As great as Madden 15 is, Fifa 15 is twice as good...Fifa never disappoints.— Patrick Carabin (@1red1body) September 24, 2014
Living Up to the Hype
It’s still early days for FIFA 15, but it appears that while people are excited to purchase the game, server issues are holding the game back from receiving better reviews in online conversation. Pricing complaints will likely subside in the holiday season as retailers offer discounts or packages to go along with with consoles.
Using our analysis, we project that the reception of FIFA 15 in the future will improve as EA Games resolves its server issues, and ensures that packs and coin transactions go smoothly.
Fall is already upon us, but while the hot weather lingers, DataRank is taking the opportunity to look back on the summer of 2014, and the nail polish trends that captured online conversation.
Using a sample of comments collected between 1 May 2014 and 31 August 2014, we pitted top nail polish brands OPI and Essie against each other to see what consumers had to say about their summer nail polish offerings, with a keen interest in color, price and shopper experience.
Share of voice is an important factor in determining the impression a brand has made on consumers. OPI had the greatest overall share of voice with almost 45,000 mentions and a total positive sentiment of 83%. Comparatively, Essie’s total share of voice was just over 35,000 with only 78% positive sentiment. These numbers reveal that people who use OPI nail polish are not only more vocal about their OPI experiences in online conversation, but also generally positive about the brand.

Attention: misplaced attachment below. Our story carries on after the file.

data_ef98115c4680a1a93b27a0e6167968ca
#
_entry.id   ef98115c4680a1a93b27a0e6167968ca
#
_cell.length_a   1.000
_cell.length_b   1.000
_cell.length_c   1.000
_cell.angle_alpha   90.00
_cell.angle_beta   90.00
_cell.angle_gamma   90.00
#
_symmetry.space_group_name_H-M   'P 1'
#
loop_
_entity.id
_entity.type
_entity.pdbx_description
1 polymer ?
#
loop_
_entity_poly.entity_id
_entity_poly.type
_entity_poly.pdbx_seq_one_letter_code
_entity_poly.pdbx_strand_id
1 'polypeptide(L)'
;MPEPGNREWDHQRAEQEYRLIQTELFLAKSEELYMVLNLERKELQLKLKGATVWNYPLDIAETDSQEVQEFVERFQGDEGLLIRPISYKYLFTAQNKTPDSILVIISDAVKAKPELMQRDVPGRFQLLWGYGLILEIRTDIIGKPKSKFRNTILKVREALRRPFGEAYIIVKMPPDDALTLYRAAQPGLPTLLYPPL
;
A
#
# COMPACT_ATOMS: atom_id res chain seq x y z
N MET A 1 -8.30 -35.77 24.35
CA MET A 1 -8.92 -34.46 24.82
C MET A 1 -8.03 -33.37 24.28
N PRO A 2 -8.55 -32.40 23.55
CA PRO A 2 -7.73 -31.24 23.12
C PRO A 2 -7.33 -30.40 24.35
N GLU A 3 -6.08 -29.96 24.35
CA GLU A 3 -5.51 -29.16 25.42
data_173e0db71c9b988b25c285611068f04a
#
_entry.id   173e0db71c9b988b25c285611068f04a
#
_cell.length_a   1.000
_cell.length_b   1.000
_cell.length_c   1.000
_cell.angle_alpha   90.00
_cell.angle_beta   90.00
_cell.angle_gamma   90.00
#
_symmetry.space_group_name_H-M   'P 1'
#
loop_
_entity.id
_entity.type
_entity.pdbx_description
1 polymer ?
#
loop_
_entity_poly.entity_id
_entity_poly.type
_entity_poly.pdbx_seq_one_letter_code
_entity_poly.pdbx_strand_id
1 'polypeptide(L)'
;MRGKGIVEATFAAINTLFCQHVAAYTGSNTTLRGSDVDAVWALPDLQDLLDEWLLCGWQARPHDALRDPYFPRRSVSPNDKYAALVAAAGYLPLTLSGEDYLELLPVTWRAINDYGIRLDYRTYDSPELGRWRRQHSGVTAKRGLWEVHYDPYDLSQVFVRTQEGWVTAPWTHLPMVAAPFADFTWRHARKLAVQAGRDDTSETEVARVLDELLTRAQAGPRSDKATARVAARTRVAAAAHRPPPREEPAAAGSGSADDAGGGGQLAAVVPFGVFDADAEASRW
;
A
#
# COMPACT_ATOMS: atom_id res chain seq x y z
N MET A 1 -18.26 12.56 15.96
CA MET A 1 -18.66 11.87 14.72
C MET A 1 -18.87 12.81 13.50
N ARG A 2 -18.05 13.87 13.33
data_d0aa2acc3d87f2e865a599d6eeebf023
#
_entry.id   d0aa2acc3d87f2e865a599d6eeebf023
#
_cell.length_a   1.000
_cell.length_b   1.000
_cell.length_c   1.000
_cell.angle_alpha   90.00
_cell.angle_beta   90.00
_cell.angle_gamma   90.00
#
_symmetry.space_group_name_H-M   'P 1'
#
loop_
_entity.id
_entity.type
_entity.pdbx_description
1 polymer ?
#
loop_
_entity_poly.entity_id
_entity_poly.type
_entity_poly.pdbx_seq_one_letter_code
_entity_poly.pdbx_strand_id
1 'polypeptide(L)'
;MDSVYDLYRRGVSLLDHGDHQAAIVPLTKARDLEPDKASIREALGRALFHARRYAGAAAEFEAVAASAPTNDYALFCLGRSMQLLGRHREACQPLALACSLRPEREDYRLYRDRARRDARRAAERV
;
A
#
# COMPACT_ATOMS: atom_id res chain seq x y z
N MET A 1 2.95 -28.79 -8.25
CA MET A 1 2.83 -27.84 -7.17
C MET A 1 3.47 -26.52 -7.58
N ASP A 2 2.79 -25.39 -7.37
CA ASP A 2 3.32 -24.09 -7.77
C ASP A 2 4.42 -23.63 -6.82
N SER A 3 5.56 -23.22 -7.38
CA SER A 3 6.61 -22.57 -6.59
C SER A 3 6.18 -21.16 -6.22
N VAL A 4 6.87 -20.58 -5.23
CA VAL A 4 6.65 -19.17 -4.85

Demographics differed greatly between the brands. 40% of total OPI conversation was generated by the 35-44 year old age group while 45% of Essie‘s brand mentions came from within the 25-34 age group. It appeared that Essie appealed more to a younger demographic than OPI.An interesting data point emerges when comparing the 18-24 and 25-34 age groups. 20% of OPI mentions came from 18-24 year olds; 6% more than Essie for the same age group. While only 10% of OPI conversation was generated by the 25-34 age group, Essie’s strongest demographic for online mentions. It appears that OPI is seeing a surge of popularity amongst teens and early 20 year olds that have yet to reach the 25-34 age group.
Found this Essie pink/watermelon color that's really cute. Brighter than I normally wear, but it's summer.— Meter Maid (@ritabook11) July 15, 2014